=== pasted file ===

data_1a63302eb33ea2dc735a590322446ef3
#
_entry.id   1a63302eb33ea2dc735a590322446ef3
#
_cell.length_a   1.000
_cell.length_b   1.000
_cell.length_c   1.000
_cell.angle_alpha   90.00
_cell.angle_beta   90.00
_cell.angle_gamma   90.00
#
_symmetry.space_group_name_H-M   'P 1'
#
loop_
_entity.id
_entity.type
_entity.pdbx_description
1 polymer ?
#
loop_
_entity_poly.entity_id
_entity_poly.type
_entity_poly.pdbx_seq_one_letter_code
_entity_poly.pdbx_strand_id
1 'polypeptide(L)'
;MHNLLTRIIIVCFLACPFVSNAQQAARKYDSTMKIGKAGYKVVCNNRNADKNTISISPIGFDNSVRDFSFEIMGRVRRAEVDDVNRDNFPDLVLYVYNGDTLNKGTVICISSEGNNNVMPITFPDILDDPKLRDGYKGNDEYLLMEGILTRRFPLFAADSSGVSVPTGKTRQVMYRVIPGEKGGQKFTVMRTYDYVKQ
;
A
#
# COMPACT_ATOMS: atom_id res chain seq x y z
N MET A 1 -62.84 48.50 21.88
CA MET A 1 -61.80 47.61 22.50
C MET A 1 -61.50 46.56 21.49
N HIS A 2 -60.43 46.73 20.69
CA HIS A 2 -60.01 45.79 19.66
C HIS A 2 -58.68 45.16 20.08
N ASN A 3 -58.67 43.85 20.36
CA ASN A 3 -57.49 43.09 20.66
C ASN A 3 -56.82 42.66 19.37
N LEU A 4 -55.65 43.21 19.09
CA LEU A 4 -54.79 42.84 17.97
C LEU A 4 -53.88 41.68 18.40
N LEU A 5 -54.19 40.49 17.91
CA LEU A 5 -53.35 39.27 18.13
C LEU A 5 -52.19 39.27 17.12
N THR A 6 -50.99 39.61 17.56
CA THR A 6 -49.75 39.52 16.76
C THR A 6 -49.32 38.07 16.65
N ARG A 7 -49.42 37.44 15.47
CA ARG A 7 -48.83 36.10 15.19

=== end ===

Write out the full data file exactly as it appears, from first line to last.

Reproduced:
data_1a63302eb33ea2dc735a590322446ef3
#
_entry.id   1a63302eb33ea2dc735a590322446ef3
#
_cell.length_a   1.000
_cell.length_b   1.000
_cell.length_c   1.000
_cell.angle_alpha   90.00
_cell.angle_beta   90.00
_cell.angle_gamma   90.00
#
_symmetry.space_group_name_H-M   'P 1'
#
loop_
_entity.id
_entity.type
_entity.pdbx_description
1 polymer ?
#
loop_
_entity_poly.entity_id
_entity_poly.type
_entity_poly.pdbx_seq_one_letter_code
_entity_poly.pdbx_strand_id
1 'polypeptide(L)'
;MHNLLTRIIIVCFLACPFVSNAQQAARKYDSTMKIGKAGYKVVCNNRNADKNTISISPIGFDNSVRDFSFEIMGRVRRAEVDDVNRDNFPDLVLYVYNGDTLNKGTVICISSEGNNNVMPITFPDILDDPKLRDGYKGNDEYLLMEGILTRRFPLFAADSSGVSVPTGKTRQVMYRVIPGEKGGQKFTVMRTYDYVKQ
;
A
#
# COMPACT_ATOMS: atom_id res chain seq x y z
N MET A 1 -62.84 48.50 21.88
CA MET A 1 -61.80 47.61 22.50
C MET A 1 -61.50 46.56 21.49
N HIS A 2 -60.43 46.73 20.69
CA HIS A 2 -60.01 45.79 19.66
C HIS A 2 -58.68 45.16 20.08
N ASN A 3 -58.67 43.85 20.36
CA ASN A 3 -57.49 43.09 20.66
C ASN A 3 -56.82 42.66 19.37
N LEU A 4 -55.65 43.21 19.09
CA LEU A 4 -54.79 42.84 17.97
C LEU A 4 -53.88 41.68 18.40
N LEU A 5 -54.19 40.49 17.91
CA LEU A 5 -53.35 39.27 18.13
C LEU A 5 -52.19 39.27 17.12
N THR A 6 -50.99 39.61 17.56
CA THR A 6 -49.75 39.52 16.76
C THR A 6 -49.32 38.07 16.65
N ARG A 7 -49.42 37.44 15.47
CA ARG A 7 -48.83 36.10 15.19